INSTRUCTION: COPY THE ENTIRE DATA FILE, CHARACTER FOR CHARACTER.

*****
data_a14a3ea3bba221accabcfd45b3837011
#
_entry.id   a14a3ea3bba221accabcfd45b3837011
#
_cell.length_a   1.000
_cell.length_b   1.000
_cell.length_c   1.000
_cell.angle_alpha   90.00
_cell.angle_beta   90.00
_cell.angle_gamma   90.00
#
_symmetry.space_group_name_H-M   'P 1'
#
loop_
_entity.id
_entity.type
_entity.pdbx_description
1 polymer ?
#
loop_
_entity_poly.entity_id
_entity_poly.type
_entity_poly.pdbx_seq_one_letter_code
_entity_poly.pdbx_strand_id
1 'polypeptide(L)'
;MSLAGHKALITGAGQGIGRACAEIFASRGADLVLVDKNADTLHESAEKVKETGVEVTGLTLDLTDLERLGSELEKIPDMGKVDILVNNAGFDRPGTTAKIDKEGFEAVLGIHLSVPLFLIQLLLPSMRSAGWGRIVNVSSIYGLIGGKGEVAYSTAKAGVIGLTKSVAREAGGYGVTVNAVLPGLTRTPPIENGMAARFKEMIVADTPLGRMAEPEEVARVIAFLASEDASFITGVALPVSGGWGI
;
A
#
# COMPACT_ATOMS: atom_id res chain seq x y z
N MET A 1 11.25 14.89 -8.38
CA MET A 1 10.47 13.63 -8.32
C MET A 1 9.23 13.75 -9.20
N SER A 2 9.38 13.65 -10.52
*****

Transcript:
data_a14a3ea3bba221accabcfd45b3837011
#
_entry.id   a14a3ea3bba221accabcfd45b3837011
#
_cell.length_a   1.000
_cell.length_b   1.000
_cell.length_c   1.000
_cell.angle_alpha   90.00
_cell.angle_beta   90.00
_cell.angle_gamma   90.00
#
_symmetry.space_group_name_H-M   'P 1'
#
loop_
_entity.id
_entity.type
_entity.pdbx_description
1 polymer ?
#
loop_
_entity_poly.entity_id
_entity_poly.type
_entity_poly.pdbx_seq_one_letter_code
_entity_poly.pdbx_strand_id
1 'polypeptide(L)'
;MSLAGHKALITGAGQGIGRACAEIFASRGADLVLVDKNADTLHESAEKVKETGVEVTGLTLDLTDLERLGSELEKIPDMGKVDILVNNAGFDRPGTTAKIDKEGFEAVLGIHLSVPLFLIQLLLPSMRSAGWGRIVNVSSIYGLIGGKGEVAYSTAKAGVIGLTKSVAREAGGYGVTVNAVLPGLTRTPPIENGMAARFKEMIVADTPLGRMAEPEEVARVIAFLASEDASFITGVALPVSGGWGI
;
A
#
# COMPACT_ATOMS: atom_id res chain seq x y z
N MET A 1 11.25 14.89 -8.38
CA MET A 1 10.47 13.63 -8.32
C MET A 1 9.23 13.75 -9.20
N SER A 2 9.38 13.65 -10.52